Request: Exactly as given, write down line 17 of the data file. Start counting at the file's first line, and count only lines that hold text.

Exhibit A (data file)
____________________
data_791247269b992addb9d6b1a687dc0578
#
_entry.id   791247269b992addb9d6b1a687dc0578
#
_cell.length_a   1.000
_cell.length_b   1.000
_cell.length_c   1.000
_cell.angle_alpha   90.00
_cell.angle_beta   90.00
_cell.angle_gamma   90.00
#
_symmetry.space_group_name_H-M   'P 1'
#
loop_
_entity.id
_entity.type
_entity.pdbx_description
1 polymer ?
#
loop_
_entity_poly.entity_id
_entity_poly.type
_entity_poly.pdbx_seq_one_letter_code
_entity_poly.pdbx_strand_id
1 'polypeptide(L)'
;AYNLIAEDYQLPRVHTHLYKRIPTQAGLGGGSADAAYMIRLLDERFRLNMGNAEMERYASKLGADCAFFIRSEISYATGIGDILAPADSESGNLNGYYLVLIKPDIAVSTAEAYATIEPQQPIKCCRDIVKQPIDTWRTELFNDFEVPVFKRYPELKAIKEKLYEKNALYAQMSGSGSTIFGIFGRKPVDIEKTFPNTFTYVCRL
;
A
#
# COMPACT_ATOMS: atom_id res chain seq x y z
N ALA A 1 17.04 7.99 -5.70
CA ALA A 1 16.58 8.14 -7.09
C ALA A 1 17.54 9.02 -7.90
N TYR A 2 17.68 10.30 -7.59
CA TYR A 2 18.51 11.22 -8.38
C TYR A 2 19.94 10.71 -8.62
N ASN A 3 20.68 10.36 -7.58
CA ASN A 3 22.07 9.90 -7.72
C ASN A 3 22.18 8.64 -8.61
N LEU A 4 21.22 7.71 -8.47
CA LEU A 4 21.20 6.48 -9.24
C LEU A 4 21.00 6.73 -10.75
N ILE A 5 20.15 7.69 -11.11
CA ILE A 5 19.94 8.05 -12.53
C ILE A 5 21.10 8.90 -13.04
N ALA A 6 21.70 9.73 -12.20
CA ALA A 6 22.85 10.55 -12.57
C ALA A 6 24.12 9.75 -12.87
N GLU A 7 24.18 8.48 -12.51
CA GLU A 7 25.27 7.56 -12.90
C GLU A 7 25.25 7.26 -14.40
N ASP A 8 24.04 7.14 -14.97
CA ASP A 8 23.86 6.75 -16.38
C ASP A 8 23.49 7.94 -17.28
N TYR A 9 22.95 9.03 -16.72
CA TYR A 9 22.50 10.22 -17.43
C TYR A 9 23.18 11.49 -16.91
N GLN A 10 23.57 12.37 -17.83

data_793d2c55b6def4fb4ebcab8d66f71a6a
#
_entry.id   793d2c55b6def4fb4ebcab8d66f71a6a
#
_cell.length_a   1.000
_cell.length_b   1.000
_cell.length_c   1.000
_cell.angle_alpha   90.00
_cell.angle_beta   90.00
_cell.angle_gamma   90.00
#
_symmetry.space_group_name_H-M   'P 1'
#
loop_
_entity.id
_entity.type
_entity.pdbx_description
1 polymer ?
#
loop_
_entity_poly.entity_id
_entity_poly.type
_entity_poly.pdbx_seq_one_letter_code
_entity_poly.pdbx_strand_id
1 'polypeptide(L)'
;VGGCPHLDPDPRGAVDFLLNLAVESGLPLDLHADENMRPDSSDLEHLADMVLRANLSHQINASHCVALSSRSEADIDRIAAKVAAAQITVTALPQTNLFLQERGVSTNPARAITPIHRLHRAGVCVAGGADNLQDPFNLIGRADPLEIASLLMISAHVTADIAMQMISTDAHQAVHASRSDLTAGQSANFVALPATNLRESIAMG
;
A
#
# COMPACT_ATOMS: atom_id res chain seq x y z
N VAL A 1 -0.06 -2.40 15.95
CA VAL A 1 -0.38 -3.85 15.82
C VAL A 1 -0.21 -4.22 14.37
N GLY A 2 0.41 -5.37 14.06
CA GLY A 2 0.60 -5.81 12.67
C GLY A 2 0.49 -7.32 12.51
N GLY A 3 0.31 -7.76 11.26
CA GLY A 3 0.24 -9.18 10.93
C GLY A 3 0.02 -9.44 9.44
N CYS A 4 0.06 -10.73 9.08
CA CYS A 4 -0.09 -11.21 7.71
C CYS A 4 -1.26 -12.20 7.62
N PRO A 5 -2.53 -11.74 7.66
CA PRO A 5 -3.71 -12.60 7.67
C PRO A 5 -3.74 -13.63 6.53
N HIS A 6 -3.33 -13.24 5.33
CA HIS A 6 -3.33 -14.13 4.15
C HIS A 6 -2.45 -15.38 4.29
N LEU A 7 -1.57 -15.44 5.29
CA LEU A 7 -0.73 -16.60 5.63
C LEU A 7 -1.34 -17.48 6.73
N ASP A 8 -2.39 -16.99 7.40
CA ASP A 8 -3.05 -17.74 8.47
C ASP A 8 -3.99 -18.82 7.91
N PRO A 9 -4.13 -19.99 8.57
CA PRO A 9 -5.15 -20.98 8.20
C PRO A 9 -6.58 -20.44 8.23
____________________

_entity.pdbx_description